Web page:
Do you often find yourself hitting a provisional golf ball? You’ll need to understand what to do next.
If you watched the final hole of the 2023 Masters you must have seen Jon Rahm’s extraordinary tee shot that was hit into the trees forcing the Spaniard to reload and hit a provisional golf ball.
Rahm went on to par the hole and claim a four-stroke victory over Phil Mickelson and Brooks Koepka, but his actions on the tee surprised a few non-golfers and may well have raised eyebrows among even some of the more experienced golfers among us.
The rules for hitting a provisional ball are some of the most misunderstood in golf (not just by beginner golfers) and I thought I’d share a list of some of the most important aspects relating to the rule.
All of these situations are covered in Rule 18 in the Rules of Golf.
1. You can only play a provisional ball if you think your ball may be lost outside of a penalty area or out-of-bounds.
This is an often misunderstood rule so take note, these are the only two scenarios when you can play a provisional ball.
2. If you are virtually certain that your ball is in a penalty area (eg water hazard), do NOT hit a provisional.
You lose the right to drop the ball near the hazard in this scenario and your provisional ball was not, in fact, a provisional at all and was in play. (Decision 27-2a/2)
3. Make sure you announce that you are about to play a provisional ball.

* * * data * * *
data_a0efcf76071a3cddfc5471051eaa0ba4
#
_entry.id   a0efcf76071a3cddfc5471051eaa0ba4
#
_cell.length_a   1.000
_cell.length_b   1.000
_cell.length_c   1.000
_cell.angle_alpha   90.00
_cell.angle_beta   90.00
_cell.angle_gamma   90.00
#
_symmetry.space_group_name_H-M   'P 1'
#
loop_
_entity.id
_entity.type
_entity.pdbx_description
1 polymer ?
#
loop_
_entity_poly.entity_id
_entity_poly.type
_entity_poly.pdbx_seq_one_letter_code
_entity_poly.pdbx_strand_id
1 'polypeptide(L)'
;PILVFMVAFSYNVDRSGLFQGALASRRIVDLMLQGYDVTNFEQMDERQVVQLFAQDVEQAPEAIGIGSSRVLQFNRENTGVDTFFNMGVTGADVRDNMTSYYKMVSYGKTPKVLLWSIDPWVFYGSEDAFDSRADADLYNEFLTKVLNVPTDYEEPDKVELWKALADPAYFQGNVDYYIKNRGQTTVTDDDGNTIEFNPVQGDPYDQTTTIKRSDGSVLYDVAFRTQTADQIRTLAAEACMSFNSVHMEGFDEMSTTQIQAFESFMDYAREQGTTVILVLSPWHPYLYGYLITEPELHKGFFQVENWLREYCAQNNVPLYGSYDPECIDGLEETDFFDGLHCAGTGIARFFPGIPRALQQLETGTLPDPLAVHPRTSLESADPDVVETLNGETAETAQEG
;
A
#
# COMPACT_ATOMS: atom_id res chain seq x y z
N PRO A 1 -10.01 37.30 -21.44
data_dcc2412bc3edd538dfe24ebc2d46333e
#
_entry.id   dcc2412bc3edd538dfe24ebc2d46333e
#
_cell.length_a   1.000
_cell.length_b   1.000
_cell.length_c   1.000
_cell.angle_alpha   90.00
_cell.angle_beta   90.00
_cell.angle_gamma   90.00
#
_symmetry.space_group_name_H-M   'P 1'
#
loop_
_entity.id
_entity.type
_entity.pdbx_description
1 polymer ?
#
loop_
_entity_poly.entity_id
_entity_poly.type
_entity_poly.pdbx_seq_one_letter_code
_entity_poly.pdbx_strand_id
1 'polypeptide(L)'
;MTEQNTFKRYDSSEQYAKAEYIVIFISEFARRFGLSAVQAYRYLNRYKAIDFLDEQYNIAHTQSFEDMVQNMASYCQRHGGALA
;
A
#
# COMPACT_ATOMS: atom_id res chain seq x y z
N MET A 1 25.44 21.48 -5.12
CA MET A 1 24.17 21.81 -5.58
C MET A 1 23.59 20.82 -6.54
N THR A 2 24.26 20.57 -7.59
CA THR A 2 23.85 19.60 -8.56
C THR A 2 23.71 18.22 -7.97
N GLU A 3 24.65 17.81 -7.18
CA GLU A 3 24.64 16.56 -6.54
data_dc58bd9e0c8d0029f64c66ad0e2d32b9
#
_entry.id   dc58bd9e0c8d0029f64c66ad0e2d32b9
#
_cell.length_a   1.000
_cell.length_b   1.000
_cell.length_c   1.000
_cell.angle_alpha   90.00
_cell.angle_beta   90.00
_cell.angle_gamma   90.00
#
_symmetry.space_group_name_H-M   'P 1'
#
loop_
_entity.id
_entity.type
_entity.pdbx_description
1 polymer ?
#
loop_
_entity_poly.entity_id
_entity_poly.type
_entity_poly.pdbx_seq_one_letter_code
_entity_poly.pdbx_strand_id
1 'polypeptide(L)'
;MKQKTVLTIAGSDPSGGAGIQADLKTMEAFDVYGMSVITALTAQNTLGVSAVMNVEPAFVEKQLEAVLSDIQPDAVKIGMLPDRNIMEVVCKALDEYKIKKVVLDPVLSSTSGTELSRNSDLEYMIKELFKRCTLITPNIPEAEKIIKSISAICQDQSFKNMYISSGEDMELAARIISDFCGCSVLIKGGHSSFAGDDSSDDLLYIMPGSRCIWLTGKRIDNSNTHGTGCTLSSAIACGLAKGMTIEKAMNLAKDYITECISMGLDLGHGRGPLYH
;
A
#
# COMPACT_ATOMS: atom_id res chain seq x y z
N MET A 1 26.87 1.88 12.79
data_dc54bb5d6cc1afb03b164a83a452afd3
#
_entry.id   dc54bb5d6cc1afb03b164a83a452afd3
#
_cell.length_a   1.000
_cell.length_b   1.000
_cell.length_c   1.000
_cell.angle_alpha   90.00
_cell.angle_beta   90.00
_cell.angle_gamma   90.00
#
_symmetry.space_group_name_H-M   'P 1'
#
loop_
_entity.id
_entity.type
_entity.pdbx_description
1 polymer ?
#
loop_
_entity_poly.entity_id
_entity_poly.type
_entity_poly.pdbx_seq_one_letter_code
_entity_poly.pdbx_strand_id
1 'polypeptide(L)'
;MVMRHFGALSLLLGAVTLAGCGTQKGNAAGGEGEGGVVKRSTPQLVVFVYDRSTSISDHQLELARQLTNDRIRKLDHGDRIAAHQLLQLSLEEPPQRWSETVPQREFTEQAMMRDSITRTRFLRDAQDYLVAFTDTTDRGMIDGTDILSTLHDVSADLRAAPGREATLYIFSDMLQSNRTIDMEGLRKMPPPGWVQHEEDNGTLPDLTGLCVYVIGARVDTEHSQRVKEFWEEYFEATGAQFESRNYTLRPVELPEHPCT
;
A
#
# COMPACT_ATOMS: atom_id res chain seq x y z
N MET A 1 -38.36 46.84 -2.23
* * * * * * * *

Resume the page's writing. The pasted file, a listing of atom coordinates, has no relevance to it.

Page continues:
Say something like “I’m hitting a provisional ball” and say it loud so there is no doubt as to what you are doing. You must include the words “provisional ball”. Simply saying “I’m going to re-load” or “I’ll hit another one” is not enough and your next shot may be automatically deemed in play.
4. If you hit a provisional ball because you think it may be lost, you have 3 minutes to search for it.
After that, your provisional ball is now in play.
5. You can hit the provisional ball as many times as you like until you reach the distance where your ball may be lost.
If you then find your original ball, then disregard the provisional and the number of shots you have played with it. If you don’t find your original ball, continue playing with your provisional ball.
6. Make sure you can differentiate between your first ball and your provisional ball
If you can’t do this then things can get murky real quick. For example, if you find that one ball is out-of-bounds and the other isn’t, and you can’t discern which is which, then the ball in play is assumed to be the provisional ball.
7. The provisional ball is much easier to hit straight than your original ball
Studies have shown that hitting a provisional ball will go three times straighter than your first ball.*
8. When playing a provisional from the tee it must be played after your playing partners have played their first shot.
If more than one golfer elects to play a provisional ball, the original order must be preserved.
9. If your original ball is found but deemed unplayable, the provisional ball cannot be played.
The provisional ball can only be played if the first ball is lost or out-of-bounds. In this case, play proceeds with the original ball under the rules for an unplayable lie – which may mean going back to the place the original ball was struck, under penalty of stroke and distance.
* This isn’t true as far as I’m aware but I think it’s crying out for a proper clinical trial.